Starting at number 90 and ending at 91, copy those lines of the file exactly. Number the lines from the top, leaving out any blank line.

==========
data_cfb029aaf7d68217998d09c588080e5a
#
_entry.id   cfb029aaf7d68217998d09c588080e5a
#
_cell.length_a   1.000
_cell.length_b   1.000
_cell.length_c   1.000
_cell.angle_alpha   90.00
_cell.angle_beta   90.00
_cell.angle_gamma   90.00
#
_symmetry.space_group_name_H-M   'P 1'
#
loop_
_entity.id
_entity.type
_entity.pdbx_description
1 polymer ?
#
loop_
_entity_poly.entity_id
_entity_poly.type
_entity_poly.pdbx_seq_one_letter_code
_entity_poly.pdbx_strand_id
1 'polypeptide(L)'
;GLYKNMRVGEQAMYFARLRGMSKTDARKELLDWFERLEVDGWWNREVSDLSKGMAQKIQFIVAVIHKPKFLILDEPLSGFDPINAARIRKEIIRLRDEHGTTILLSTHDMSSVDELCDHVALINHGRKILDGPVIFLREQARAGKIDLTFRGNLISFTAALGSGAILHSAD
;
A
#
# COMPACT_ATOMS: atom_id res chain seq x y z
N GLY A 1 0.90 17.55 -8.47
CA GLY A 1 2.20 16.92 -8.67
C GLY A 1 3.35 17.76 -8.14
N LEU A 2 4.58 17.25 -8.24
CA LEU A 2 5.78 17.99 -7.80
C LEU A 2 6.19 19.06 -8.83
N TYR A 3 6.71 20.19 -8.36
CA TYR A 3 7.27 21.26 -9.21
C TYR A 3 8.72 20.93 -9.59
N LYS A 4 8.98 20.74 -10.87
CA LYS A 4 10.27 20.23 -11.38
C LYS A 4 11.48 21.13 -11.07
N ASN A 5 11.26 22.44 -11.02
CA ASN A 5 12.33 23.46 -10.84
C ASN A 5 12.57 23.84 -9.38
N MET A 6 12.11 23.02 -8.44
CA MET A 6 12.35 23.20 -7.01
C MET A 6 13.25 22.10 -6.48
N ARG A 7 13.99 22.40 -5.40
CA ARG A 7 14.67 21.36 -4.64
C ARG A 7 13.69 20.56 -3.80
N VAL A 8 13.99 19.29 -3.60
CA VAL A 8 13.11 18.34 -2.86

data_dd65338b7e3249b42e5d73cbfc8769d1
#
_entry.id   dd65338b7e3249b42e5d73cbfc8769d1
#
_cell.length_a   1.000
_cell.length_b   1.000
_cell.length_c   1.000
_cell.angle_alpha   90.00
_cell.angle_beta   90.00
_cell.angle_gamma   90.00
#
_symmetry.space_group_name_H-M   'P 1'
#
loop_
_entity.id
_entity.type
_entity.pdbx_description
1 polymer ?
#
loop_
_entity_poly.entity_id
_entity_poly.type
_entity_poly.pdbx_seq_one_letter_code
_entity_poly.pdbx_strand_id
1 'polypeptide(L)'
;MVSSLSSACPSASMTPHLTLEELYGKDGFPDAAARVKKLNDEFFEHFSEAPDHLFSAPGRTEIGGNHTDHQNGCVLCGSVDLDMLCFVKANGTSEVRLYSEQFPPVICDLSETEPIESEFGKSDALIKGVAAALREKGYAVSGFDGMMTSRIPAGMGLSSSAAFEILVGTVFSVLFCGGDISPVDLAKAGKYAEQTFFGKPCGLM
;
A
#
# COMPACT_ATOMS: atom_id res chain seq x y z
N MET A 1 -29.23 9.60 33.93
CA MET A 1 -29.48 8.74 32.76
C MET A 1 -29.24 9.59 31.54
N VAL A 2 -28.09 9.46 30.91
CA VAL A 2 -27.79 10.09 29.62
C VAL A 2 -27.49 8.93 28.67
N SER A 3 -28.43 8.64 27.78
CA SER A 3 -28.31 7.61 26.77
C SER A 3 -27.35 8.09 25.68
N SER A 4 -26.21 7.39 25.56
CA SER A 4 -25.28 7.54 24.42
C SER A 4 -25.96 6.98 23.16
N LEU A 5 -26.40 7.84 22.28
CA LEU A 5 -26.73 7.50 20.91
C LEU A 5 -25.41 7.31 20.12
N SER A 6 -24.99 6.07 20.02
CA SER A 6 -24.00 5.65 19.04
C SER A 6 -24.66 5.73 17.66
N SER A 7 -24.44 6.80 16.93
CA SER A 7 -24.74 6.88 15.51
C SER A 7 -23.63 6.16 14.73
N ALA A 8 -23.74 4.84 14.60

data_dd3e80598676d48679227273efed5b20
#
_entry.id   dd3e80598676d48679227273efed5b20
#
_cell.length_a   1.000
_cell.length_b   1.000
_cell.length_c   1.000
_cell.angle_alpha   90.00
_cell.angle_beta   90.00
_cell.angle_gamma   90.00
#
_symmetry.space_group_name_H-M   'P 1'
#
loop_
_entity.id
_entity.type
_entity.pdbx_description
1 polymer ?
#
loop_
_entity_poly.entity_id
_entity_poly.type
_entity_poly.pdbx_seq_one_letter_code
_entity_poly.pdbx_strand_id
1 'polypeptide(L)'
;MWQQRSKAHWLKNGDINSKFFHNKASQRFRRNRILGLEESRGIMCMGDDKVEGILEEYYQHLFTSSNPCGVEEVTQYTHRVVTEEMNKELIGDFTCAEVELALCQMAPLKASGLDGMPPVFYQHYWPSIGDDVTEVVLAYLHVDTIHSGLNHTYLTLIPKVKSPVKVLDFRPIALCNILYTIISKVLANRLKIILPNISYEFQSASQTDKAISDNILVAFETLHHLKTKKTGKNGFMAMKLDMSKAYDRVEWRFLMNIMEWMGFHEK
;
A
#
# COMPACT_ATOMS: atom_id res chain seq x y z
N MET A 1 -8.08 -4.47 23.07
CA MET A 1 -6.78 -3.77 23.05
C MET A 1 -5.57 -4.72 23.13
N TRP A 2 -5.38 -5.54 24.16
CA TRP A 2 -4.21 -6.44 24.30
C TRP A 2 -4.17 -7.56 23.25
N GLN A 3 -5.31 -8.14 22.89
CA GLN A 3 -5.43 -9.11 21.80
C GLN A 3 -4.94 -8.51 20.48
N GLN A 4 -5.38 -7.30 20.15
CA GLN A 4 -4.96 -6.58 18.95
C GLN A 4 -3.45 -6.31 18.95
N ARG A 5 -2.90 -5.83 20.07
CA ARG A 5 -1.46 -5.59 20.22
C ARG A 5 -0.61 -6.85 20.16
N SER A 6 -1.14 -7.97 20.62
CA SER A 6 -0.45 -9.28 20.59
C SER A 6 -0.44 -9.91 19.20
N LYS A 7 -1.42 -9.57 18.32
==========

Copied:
N SER A 3 -28.43 8.64 27.78
CA SER A 3 -28.31 7.61 26.77